Up to the 19th century, natural philosophers were expected to pay for their own equipment and supplies. Occasionally, there were prizes, such as that given to John Harrison in the 18th century, for solving the so-called longitude problem, but prizes were only given after the fact, when they were given at all. On the advice of the philosophical breakfast club, the British Association began to use the extra money generated by its meetings to give grants for research in astronomy, the tides, fossil fish, shipbuilding, and many other areas. These grants not only allowed less wealthy men to conduct research, but they also encouraged thinking outside the box, rather than just trying to solve one pre-set question. Eventually, the Royal Society and the scientific societies of other countries followed suit, and this has become -- fortunately it's become -- a major part of the scientific landscape today.

So the philosophical breakfast club helped invent the modern scientist. That's the heroic part of their story. There's a flip side as well. They did not foresee at least one consequence of their revolution. They would have been deeply dismayed by today's disjunction between science and the rest of culture. It's shocking to realize that only 28 percent of American adults have even a very basic level of science literacy, and this was tested by asking simple questions like, "Did humans and dinosaurs inhabit the Earth at the same time?" and "What proportion of the Earth is covered in water?" Once scientists became members of a professional group, they were slowly walled off from the rest of us. This is the unintended consequence of the revolution that started with our four friends.

Charles Darwin said, "I sometimes think that general and popular treatises are almost as important for the progress of science as original work." In fact, "Origin of Species" was written for a general and popular audience, and was widely read when it first appeared. Darwin knew what we seem to have forgotten, that science is not only for scientists."

Thank you.

Via Source

Thursday, April 25, 2013

Social Media for Scientists: YouTube One Channel

If you have videos posted to youtube, then you should definitely check out the new layout design. In the span of ten minutes, you can customize your "YouTube One Channel" as they now call it with a banner from your gallery or theirs, feature video, and a list of videos that you can customize according to theme, recency, popularity, etc. If you do not post videos to youtube, then you should. Its a great way to give wings to your science to other scientists and the public. Consider it a broader impact if you will. Video pages are on the rise, like twitter and facebook. They are here to stay as an online footprint of your life or profession, whatever you may choose. For scientists or educators, lectures, seminars, news features, TED talks, etc are all great things to post. Ive gotten immense benefit from watching research seminars on youtube because there are always meetings that you miss or talks you would like to hear twice. If you set up a channel, let me know so I can subscribe to it!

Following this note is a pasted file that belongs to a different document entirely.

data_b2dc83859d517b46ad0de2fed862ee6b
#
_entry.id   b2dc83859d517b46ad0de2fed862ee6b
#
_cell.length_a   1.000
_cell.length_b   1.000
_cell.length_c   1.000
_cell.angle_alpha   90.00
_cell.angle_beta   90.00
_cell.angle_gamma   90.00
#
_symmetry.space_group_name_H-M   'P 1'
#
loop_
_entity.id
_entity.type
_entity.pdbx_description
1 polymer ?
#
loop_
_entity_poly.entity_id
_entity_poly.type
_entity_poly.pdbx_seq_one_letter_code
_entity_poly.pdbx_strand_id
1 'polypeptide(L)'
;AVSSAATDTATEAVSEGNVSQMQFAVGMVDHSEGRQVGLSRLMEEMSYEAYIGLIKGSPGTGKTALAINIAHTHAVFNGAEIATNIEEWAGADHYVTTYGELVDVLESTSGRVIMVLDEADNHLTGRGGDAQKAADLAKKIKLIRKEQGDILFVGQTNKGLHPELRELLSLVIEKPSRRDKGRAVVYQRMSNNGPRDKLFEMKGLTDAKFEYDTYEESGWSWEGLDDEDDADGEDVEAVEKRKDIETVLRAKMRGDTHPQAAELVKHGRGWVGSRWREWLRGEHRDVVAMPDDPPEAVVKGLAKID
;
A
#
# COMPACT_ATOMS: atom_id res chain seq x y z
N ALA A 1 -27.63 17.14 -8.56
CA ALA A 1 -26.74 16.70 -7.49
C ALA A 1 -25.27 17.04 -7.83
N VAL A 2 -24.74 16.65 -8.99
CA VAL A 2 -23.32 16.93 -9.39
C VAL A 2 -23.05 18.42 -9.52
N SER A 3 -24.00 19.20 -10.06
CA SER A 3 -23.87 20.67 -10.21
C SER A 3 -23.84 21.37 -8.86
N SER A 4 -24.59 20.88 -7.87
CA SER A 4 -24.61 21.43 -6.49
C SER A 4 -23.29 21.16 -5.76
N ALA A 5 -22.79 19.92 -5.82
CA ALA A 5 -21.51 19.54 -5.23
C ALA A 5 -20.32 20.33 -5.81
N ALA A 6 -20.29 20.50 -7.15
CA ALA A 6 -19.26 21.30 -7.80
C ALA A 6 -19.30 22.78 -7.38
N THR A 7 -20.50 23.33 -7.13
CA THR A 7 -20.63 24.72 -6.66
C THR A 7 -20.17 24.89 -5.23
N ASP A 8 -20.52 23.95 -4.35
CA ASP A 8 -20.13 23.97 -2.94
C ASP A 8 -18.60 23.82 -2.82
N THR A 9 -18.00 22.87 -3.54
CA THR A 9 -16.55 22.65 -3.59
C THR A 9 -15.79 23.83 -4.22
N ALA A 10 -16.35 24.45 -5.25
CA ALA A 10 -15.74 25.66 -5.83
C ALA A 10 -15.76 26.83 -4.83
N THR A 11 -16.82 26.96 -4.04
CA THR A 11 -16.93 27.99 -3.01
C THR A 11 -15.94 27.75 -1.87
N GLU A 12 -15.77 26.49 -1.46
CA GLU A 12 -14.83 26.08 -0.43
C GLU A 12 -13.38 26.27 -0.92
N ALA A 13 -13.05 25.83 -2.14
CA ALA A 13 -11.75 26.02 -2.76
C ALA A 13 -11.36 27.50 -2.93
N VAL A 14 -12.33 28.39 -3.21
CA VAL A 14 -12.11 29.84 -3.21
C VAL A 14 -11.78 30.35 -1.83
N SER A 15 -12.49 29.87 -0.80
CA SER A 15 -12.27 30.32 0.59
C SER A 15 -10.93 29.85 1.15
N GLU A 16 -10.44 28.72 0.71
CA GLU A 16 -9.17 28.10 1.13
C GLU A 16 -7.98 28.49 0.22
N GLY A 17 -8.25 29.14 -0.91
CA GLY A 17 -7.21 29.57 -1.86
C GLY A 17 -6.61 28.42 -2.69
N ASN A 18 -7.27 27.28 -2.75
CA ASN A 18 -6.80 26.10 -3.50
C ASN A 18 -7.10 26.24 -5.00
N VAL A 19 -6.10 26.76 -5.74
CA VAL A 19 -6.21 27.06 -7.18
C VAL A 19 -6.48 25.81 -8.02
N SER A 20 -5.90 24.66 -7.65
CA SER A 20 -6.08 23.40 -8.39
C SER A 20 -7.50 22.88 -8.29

The Microbiome Blurs the Lines Between Genes and Environment

On the lecture circuit this past couple of months, Ive given talks about the hologenome (link to video post), which is the term being used by 
From Wikicommons
some to refer to the collection of eukaryotic cells and microbial cells that make up the organism. By far, the most common and intriguing question I get is whether the microbiome is a (i) phenotype, (ii) genotype, or the (iii) environment. Quite honestly, its more complicated than you might think at first. Genes involved in immunity select for the presence of certain microbes, making the microbiome almost like a phenotype that is encoded for. Microbes are also genotypes themselves with their genomes providing life-serving functions that our genome does not encode for. Finally, microbes are in and part of the external environment, and the nuclear genome could live with a microbiome much like the organism lives with a certain ph or moisture. This question is a rabbit hole that we can go deep into. To my surprise, Science 2.0 just recently posted this excellent article below on the very issue raised here. It's well worth a read, a nap, and then another read. Then read the comments section as well. What do you think? As always, I welcome your thoughts on how far down the rabbit hole we can go.

Natural Selection And Microbiota
By Gerhard Adam | April 16th 2013 01:00 AM | 7 comments | Print | E-mail | Track Comments